Writer: Dmitry Glukhovsky
Director: Maxim Didenko
“What do you think? Do I look smart?” is the question Holocaust survivor Yosef Kaufman poses us at the close of The White Factory, Dmitry Glukhovsk’s powerful wartime drama set in the Polish city of Lodz. How we should judge Yosef, and the choices he makes to ensure he survives the Jewish ghetto, is one of the central themes of this heart-rending work.
We first meet Yosef (an exceptional Mark Quartley) in 1960s Brooklyn as he learns of the arrest of Wilhelm Kloppe (James Garnon), erstwhile Nazi commander of the Lodz ghetto and responsible, with others, for the murder of 145,000 people. Kloppe’s detention surfaces long-suppressed memories and requires Yosef to navigate the burden of his own participation in wartime events. “Am I a murderer? No, I’m just a witness, an extra”, we hear at one point. But are we to accept this defiant assertion?
The narrative flashes back to 1939. Yosef, then a successful lawyer, lives with fashion-loving wife Rivka (Pearl Chanda), ageing father-in-law Ezekiel (Adrian Schiller) and young sons Volf (Leo Franky) and Hermann (Paul-Hector Antoine). The Germans have invaded but Yosef, who is half-Austrian, cannot believe they will be any more antisemitic than his Polish clients. “The Germans aren’t capable of such things” he assures Rivka as rumours of summary deportations and executions reach her ears, and even as the synagogues burn.
Galya Solodovnikova’s set, a sparse white rectangle, fractures into two. A black chasm emerges centre-stage. On one side the delusional and naïve Kaufmans enjoy a family dinner. Yosef tells fairy tales and summons up golems, traditional protectors of imperilled Jewish communities. The boys play with toy trains, a dark foreshadowing of later transports to Auschwitz. On the other side of the stage, the methodical Kloppe and his Gestapo sidekick Herbert Lange (Matthew Spencer) calmly calculate how many victims they can gas in vans per hour and day. The juxtaposition between blind faith and cold fascist evil is stark.
With the ghetto sealed off in 1941, Jewish elder Rumkowski (Adrian Schiller again and brilliant) sets about making the city so productive that the Nazis will think twice about mass expulsions. “If we give them our sacrifices there will be peace”, he tells the starving inhabitants. A Kaufman family friend is summarily executed for refusing to wear a yellow star. Her blood spatters against the white set and remains there throughout the play; the design motif of white, red and, later, black ashes strewn across the stage floor, is viscerally powerful.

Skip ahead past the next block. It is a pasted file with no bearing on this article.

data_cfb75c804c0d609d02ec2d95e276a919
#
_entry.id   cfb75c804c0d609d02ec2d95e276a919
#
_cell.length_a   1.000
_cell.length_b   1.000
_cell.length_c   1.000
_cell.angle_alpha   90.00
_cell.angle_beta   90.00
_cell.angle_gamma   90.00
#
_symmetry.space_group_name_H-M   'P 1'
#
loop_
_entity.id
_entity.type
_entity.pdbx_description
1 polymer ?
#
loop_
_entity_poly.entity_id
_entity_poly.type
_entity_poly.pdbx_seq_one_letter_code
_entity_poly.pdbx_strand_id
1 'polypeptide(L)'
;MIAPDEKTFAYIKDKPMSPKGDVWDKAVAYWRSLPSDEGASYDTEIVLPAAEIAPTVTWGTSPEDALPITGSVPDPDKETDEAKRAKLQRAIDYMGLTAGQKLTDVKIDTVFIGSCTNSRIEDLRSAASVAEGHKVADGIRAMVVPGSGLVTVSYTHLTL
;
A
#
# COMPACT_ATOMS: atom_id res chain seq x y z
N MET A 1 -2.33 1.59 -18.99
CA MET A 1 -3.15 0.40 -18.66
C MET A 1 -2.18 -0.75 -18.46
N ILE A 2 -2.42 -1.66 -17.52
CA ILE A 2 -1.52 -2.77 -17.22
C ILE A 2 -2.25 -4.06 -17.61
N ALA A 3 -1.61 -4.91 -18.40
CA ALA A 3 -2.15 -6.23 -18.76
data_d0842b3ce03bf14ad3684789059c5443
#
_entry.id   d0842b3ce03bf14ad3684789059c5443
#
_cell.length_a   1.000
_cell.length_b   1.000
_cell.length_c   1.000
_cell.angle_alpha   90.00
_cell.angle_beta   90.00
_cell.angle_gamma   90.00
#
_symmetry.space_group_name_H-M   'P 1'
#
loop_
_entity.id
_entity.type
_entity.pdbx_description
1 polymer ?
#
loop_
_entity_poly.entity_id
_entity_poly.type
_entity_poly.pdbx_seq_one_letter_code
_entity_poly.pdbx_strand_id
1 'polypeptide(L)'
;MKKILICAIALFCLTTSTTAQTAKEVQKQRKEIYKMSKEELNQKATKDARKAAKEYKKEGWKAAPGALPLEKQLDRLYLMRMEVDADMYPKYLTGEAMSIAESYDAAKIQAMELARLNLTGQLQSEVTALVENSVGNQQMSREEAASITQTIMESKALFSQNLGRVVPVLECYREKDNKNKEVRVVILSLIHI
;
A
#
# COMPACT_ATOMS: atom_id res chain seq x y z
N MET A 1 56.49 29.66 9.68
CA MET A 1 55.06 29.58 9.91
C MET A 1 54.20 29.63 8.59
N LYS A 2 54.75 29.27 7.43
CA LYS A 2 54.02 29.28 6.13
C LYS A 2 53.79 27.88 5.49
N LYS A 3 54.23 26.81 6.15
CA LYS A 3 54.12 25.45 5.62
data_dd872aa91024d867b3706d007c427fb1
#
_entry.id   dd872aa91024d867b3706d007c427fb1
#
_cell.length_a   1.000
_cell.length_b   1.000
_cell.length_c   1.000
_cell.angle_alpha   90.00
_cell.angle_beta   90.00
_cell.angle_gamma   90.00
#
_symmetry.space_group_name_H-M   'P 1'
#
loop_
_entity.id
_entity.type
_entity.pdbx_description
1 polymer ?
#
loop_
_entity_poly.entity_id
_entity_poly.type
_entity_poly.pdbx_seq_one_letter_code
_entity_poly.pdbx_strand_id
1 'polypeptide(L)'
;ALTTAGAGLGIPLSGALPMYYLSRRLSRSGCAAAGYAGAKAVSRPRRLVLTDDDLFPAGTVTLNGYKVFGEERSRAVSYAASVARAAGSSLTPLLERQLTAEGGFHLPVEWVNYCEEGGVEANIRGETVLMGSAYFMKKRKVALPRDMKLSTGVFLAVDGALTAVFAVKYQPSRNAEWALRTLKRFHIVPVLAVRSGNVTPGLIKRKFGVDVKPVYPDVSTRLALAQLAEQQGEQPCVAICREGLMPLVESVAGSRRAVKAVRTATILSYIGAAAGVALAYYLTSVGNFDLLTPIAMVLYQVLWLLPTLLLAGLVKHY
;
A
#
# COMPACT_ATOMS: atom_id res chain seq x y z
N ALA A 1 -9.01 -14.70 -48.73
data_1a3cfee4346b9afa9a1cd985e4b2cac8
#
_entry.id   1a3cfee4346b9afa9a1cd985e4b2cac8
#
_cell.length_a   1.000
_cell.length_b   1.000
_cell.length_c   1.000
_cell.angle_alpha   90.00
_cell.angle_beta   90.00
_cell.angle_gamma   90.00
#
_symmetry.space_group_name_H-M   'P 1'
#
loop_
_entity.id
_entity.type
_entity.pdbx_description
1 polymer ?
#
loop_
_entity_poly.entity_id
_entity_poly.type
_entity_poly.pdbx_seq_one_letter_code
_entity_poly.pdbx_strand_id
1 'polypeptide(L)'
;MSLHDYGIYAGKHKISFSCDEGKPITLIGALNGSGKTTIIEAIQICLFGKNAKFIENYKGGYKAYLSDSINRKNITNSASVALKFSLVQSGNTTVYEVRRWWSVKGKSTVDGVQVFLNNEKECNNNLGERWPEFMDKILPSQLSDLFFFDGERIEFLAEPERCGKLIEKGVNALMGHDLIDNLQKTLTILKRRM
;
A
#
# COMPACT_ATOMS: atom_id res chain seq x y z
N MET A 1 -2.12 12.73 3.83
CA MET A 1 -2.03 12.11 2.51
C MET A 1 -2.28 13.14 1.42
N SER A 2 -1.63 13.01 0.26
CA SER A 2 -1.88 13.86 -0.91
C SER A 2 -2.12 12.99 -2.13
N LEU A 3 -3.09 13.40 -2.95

Impossible choices follow. To avoid the family’s transportation Yosef concurs with his own father-in-law’s certain demise. Rivka takes a job recycling the pillows of former neighbours into new ones for German families. As she picks the embroidered names of dead friends off pillowcases Yosef urges her to silence; “think logically”, he orders.
Soon, unspeakably, the Nazis demand the ghetto delivers up all children under 10. Yosef elects to save his own family by, baton in hand, rounding up and despatching the offspring of others. “You’re today and I’m tomorrow” is his excuse to the 48 families he has robbed. When Volf and Hermann are arrested, he faces a final choice: sacrifice the entire family to the gas chambers or save himself and his wife.
Quartley tracks Yosef’s journey from a self-confident professional to a man almost literally choking under the weight of guilt with magnificent skill. Schiller is superb too as Rumkowski whose own choices are equally impossible and who believes, to the last, that saving one is better than saving none.
Glukhovsk and director Maxim Didenko are both exiles from Putin’s Russia. The relevance of this piece to the invasion of Ukraine is plain to see. Looking the other way, looking after one’s own interests, or succumbing to poisonous narratives when evil unfolds, are temptations that many generations have to face. Yosef’s ultimate task, revealed in a dream-like trial as he gives evidence against Kloppe, is to come to a reckoning with the ghosts of his past: metaphorically speaking to brush away the ashes and wipe the blood off the wall.
Didenko’s direction sees much of the action videoed live by an onstage cameraman and projected in black and white (although the yellow of the Jewish stars remains) against the back of the stage. It is a technical feat that contributes a feeling of a wartime documentary and communicates that Yosef has nowhere to hide in the decisions he makes. Jewish fairy tales are retold through back-projected animations, onto which live performances are imposed through the magic of an onstage green screen. Again, It is tremendously technologically impressive theatre-making, but one wonders here whether the message gets lost in the medium.
Demanding and chilling The White Factory is never less than enthralling. A timely and darkly beautiful piece of work.
Runs until 4 November 2023